“Our anxiety does not come from thinking about the future, but from wanting to control it.” ~Kahlil Gibran
Anxiety has followed me around like a lost dog looking for a bone for years now.
I feel it the most acutely when I’m worried about my health or my daughter’s health. I notice a strange rash or feel an unusual sensation and all of a sudden: panic!
My worries are not limited to health concerns though, and my ruminations go in the direction of dread about the future of the world, worries about my finances, and fears that I’m not good enough.
Is my anxiety warranted? My mind tells me it is.
“Remember how you had that bad reaction to a medication? It could happen again!”
“You know how your daughter had that febrile seizure two years ago? You never know what could happen next!”
“Think back to that time you and your family had a slow winter and were extremely worried about money. That could be just around the corner!”
And on and on my mind goes. I know I shouldn’t believe what it tells me, but sometimes I get sucked under and can’t help it.
I don’t think I was anxious like this when I was a kid. I think these underpinnings of nervousness started when I was older, probably my late twenties. I suppose by then I’d lived enough life to know that things can and do go wrong.
I don’t like feeling anxious. I don’t like the way my body feels jangly and my mind races. I don’t like it when I can’t focus on the thing I’m supposed to be doing.
But this is not a sad story, it’s a story of tiny improvements and little steps forward. It’s a journey of finding peace in the middle of a storm.
For me that peace began with painting.
Let me go back a few decades, back to when anxiety wasn’t part of my life. When I was a child, I loved art. I drew, I colored, I took extra art classes on the weekends because that’s what I enjoyed.
I went to college to become an art teacher, switching to a graphic design track later. When I finished school in May of 2001, I had a part-time design job, and after the events of September 2001, I knew I needed to travel, to get out of the safe life I was living in my hometown.
That’s when my creative practices fell by the wayside. I would never give up those years of travel and camping and working random jobs, but when I look back, I see this is where I stopped making art.
Luckily, after the birth of my daughter in 2014, the desire to create came roaring back. At first, I was using a tiny corner of a bedroom in our small mountaintop rental house to paint. Eventually we bought a house, and I had the space to spread out, to keep my supplies on top of my desk, ready to paint whenever the urge struck.
That’s when I started noticing something important: Painting stilled me in a way that nothing else did. It eased my fears and anxieties in a way other practices (deep breathing, meditating) did not, at least not as consistently.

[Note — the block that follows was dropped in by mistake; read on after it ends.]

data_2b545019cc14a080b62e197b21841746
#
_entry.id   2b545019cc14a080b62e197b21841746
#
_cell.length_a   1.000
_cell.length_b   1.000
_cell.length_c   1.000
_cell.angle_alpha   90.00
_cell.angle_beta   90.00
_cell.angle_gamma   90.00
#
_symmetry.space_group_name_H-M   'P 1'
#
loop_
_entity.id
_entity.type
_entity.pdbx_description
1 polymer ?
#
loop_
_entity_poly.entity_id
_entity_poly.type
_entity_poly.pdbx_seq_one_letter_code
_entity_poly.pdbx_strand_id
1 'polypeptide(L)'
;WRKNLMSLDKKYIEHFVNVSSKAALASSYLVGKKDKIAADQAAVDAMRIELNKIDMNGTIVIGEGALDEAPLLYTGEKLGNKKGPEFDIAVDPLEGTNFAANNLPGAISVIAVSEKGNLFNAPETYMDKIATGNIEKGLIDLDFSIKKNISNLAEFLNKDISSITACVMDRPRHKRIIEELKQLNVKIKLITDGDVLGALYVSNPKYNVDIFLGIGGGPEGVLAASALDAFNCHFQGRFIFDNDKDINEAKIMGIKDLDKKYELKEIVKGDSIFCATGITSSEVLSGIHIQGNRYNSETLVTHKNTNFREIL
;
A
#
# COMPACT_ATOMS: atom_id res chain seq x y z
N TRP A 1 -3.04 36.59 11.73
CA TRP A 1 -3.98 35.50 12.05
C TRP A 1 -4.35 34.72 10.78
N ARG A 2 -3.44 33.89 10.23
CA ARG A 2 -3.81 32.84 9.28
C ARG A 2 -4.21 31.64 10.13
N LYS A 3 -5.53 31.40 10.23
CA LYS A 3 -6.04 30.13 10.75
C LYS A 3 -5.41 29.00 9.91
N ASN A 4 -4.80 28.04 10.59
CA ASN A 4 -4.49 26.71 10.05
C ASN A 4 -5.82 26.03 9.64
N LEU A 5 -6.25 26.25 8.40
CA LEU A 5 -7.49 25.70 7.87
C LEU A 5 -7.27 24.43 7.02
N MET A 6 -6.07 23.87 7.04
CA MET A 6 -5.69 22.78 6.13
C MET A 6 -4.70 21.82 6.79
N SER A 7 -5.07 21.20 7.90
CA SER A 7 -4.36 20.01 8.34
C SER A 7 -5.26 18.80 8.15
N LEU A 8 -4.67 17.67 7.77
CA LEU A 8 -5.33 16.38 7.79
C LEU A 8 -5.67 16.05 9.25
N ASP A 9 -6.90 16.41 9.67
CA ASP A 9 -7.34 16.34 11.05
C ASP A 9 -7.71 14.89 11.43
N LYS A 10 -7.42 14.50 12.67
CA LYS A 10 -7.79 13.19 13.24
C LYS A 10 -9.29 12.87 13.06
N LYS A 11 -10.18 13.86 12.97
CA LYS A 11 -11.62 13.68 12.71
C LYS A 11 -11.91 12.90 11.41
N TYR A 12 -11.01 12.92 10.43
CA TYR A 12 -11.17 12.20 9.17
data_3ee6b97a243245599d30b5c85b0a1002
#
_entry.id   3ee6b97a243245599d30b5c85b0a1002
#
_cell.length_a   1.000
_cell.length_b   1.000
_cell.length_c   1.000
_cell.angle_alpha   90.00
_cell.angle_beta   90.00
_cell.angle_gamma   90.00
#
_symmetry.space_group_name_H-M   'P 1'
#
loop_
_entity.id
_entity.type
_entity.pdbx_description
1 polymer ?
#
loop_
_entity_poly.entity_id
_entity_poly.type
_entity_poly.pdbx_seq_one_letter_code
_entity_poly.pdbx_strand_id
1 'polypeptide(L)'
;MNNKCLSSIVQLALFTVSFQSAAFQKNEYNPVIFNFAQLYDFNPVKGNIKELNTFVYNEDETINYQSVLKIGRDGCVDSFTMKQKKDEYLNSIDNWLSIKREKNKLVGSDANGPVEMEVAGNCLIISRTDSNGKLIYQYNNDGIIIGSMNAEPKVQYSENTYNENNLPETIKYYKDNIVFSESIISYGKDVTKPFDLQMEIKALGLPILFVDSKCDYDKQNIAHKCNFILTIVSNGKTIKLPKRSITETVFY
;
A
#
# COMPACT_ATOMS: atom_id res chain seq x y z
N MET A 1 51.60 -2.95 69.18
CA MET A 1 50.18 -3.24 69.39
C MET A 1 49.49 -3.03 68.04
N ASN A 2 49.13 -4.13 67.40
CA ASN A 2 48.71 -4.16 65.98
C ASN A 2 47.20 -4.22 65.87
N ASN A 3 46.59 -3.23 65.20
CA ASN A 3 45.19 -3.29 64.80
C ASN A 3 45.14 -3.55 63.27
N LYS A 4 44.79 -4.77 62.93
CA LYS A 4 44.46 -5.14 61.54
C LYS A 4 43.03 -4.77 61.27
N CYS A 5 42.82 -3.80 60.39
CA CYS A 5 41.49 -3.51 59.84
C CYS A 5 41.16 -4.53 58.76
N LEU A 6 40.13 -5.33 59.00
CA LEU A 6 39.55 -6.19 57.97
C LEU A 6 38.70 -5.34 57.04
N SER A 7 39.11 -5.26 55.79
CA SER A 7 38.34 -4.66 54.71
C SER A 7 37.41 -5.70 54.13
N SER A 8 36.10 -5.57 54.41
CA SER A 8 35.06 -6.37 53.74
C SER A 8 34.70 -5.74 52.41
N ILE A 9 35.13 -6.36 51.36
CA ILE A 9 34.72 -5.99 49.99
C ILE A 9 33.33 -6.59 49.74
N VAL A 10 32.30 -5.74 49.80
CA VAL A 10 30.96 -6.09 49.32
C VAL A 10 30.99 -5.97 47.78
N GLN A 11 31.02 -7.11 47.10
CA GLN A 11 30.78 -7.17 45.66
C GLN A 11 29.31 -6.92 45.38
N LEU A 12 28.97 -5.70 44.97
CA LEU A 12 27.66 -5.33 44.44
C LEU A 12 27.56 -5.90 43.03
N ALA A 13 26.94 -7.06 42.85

Painting is my peaceful place. Painting brings me directly into the moment, quickly and easily. You know how you’re supposed to stay mindful and present? That’s what painting does for me, no tips or tricks or timers or mantras needed.
Yes, I use other methods to quell my anxiety, but painting is my absolute favorite. I get to bring forth something new. I get to flow with wherever the brush takes me. I get to be still inside while the rest of the world drops away, all while allowing something beautiful to emerge.
When anxious thoughts start to swirl, I know what to do. I head into my studio, grab some materials, and start creating. Soon enough, the spiraling worries are gone and instead my mind is quiet.
Even if you aren’t artistic, even if you don’t have a creative bone in your body, I still think you can achieve the stillness I achieve when painting. You might not have a brush in your hand, though!
First things first: If you struggle with anxiety, you should seek the help of a licensed professional. As helpful as painting is, I also see a counselor, and the tools she’s given me are absolutely priceless.
Now that we’ve gotten that out of the way, here are the other ways I think stillness and peace can be found, even if you’re not meditating or breathing deeply while counting to ten.
Think back to what brought you joy and the feeling of flow when you were a child. Maybe for you it was playing sports or a musical instrument; writing your own sketches or training your dog to roll over. Whatever it was, look for ways to add more of it back into your life now.
Start paying attention to your life as an adult and what activities make you forget about the time. When are you fully immersed? When do you fully let go? Maybe it’s during a yoga or meditation class, but maybe it’s when you’re preparing a meal for your family or writing up a budget for work.
Still your mind any time you remember. I do this now, especially when I’m not painting. I know that a still mind releases my anxiety, and I also know I can’t paint all hours of the day. Simply noticing the feeling of my body on the chair below me or listening to the sounds in the room around me helps my mind to quiet.
I think the reason painting is so helpful for my anxiety is that, in order for me to be anxious, I have to be worrying about the future and what it holds. When I’m doing an activity that requires my full concentration, I have to be in the moment; there is no other choice.
All of the practices that we can use to find calm, whether it’s changing our thoughts, following our breath, repeating a prayer or mantra, they all rely on the same thing: bringing our presence to the now.
What activity brings you into the now? What makes you feel fully alive and entwined with the moment? It doesn’t matter if you’re artistic. It doesn’t matter if you like making things. The only thing that matters is finding a way to be here, in the now, instead of in the unknowable future.
**Artwork by the author, Jen Picicci